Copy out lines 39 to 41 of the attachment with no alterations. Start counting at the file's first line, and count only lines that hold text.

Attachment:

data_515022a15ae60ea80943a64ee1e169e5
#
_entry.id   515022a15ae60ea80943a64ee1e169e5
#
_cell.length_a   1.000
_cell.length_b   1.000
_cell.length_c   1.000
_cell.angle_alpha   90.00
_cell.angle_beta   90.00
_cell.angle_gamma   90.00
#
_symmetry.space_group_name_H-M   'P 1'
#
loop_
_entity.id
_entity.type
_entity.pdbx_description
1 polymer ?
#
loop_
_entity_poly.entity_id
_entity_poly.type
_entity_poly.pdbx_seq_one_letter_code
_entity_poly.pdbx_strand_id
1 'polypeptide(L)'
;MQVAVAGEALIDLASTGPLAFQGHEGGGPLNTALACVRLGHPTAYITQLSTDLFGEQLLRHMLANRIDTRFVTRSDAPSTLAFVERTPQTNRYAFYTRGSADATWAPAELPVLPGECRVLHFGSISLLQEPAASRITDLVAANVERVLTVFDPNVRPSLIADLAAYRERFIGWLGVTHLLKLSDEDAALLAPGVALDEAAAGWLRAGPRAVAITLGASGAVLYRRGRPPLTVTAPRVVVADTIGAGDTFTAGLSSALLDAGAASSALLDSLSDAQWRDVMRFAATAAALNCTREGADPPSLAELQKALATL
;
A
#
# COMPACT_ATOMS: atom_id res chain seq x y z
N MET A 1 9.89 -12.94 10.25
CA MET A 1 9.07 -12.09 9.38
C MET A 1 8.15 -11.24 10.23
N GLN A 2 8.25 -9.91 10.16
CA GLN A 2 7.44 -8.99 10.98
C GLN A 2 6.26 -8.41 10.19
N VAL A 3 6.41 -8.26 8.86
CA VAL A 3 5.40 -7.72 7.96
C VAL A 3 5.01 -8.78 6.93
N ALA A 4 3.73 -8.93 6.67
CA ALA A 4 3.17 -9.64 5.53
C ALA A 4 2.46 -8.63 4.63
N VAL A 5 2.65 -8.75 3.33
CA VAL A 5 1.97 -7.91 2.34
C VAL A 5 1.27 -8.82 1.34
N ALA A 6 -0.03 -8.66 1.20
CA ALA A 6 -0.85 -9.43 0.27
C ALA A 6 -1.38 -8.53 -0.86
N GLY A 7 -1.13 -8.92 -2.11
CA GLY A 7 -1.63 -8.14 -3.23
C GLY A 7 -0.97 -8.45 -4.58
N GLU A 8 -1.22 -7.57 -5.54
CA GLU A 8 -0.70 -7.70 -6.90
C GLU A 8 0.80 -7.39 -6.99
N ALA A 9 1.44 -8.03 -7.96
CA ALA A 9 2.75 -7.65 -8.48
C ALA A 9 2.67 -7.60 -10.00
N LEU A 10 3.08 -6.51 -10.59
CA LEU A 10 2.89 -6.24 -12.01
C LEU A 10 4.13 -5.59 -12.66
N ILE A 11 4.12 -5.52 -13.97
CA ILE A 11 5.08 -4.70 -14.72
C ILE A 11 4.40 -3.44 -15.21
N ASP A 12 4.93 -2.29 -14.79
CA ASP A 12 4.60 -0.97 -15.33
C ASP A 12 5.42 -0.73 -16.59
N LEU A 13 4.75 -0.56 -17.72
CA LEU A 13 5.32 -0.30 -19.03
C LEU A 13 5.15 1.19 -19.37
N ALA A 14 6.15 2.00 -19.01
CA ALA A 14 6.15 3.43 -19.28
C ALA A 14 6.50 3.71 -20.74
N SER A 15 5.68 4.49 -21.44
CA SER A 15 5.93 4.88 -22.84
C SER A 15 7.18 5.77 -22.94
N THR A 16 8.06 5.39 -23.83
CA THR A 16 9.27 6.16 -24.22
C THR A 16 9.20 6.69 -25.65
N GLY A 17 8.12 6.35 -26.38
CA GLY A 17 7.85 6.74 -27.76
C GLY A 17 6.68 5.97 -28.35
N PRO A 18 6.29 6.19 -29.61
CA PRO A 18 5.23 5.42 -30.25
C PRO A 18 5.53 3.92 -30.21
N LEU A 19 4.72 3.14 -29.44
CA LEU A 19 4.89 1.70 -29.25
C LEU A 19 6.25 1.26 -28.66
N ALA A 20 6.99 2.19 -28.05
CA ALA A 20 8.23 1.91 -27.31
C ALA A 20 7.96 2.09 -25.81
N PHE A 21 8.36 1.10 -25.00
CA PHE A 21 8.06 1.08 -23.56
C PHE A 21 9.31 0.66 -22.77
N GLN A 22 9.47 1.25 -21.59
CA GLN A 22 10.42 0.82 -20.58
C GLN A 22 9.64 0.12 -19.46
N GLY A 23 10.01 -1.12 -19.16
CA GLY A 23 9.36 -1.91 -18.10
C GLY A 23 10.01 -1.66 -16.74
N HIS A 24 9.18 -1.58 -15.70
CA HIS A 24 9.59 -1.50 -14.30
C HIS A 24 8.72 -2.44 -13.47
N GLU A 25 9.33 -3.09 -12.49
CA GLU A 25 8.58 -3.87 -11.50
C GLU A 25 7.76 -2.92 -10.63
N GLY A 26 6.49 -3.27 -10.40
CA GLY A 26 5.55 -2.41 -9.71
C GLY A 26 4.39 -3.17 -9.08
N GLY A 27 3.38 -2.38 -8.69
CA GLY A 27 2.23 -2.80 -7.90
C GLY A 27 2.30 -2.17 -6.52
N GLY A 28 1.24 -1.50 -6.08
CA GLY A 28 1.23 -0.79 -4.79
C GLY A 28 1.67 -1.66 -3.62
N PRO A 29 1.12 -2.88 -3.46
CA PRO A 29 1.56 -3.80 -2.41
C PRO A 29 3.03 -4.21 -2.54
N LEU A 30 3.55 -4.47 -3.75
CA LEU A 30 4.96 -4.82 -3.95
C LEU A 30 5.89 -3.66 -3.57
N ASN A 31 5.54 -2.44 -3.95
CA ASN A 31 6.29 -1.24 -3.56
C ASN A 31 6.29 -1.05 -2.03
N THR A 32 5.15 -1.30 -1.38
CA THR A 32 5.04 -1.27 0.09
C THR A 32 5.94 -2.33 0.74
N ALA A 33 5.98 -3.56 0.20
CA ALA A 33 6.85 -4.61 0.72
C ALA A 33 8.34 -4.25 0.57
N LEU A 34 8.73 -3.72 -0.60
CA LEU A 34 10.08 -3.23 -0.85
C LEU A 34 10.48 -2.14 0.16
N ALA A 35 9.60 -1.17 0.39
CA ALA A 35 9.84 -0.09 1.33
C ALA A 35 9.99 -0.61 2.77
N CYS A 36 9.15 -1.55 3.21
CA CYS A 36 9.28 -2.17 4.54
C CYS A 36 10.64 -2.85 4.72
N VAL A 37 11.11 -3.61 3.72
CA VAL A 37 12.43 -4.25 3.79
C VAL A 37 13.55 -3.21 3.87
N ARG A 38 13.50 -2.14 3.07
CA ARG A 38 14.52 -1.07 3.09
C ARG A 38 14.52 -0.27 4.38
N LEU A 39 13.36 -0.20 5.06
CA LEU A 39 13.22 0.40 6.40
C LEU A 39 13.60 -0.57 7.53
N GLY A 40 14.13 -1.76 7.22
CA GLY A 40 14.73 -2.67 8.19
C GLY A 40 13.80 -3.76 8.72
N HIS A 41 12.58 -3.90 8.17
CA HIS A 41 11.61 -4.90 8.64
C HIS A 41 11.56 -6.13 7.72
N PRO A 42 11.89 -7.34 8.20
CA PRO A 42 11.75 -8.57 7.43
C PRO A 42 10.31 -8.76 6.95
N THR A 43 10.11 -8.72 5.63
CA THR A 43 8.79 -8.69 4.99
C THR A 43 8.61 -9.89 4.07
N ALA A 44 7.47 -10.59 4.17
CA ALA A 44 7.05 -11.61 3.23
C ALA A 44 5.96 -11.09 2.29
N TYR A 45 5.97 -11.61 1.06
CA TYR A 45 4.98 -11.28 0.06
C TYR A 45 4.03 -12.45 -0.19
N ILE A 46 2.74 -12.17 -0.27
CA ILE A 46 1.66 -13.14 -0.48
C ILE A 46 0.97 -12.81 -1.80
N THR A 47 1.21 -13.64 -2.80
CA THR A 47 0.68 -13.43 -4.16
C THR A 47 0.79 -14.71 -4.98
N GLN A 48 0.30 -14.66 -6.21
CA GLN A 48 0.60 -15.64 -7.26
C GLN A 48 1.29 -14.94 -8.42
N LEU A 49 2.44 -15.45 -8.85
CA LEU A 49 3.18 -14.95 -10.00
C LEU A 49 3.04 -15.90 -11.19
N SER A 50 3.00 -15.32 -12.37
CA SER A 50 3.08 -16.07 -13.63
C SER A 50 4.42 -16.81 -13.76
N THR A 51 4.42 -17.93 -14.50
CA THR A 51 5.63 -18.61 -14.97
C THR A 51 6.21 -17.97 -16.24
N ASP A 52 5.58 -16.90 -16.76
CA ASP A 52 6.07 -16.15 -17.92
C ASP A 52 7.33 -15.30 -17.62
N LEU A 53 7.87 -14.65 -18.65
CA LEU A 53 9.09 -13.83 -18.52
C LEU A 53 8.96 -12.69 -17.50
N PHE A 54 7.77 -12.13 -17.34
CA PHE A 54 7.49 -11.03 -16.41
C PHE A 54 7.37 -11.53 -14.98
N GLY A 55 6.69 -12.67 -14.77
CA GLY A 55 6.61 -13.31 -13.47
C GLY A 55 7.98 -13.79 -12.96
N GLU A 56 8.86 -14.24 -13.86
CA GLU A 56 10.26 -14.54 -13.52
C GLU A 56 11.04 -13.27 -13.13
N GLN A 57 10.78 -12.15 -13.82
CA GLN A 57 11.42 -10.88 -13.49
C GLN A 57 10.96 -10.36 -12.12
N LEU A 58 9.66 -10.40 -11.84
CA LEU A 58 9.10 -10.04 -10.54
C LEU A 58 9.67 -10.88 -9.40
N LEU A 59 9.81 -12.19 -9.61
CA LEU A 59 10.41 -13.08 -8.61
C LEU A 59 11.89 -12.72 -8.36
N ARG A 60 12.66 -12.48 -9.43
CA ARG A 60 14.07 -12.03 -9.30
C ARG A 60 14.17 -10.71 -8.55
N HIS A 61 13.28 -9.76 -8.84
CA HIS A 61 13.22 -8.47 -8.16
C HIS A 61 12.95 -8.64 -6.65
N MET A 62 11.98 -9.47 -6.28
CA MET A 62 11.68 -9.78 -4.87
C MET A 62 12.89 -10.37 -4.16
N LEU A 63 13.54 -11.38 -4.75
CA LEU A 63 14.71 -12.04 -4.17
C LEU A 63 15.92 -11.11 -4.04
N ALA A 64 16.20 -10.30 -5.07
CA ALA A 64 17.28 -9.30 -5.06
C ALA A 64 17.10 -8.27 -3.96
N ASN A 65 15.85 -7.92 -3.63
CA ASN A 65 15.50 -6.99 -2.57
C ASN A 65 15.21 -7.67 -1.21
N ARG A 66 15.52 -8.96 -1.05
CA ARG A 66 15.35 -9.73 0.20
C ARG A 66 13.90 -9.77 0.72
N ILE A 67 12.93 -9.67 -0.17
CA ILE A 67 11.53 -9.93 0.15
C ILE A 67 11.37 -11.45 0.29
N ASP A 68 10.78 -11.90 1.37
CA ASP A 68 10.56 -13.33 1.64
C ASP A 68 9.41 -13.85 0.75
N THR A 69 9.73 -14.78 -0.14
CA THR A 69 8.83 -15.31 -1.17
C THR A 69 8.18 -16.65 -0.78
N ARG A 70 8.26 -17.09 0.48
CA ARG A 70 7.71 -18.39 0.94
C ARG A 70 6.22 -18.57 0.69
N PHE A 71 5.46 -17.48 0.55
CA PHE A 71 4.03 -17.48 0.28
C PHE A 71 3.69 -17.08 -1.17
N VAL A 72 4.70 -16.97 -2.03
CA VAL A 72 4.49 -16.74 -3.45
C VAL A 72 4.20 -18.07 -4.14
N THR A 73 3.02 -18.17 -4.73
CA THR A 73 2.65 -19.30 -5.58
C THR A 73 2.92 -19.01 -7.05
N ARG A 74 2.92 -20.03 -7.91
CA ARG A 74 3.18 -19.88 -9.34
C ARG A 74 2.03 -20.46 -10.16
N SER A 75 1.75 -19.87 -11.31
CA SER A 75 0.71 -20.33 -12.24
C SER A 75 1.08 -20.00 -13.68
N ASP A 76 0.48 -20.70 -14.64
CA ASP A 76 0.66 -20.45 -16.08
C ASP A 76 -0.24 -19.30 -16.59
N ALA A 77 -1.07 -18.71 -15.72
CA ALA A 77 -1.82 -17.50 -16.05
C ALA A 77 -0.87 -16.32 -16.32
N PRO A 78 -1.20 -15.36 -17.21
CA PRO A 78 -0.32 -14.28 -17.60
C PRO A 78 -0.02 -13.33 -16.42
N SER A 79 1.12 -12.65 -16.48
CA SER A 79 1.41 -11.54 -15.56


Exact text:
C VAL A 3 5.01 -8.78 6.93
N ALA A 4 3.73 -8.93 6.67
CA ALA A 4 3.17 -9.64 5.53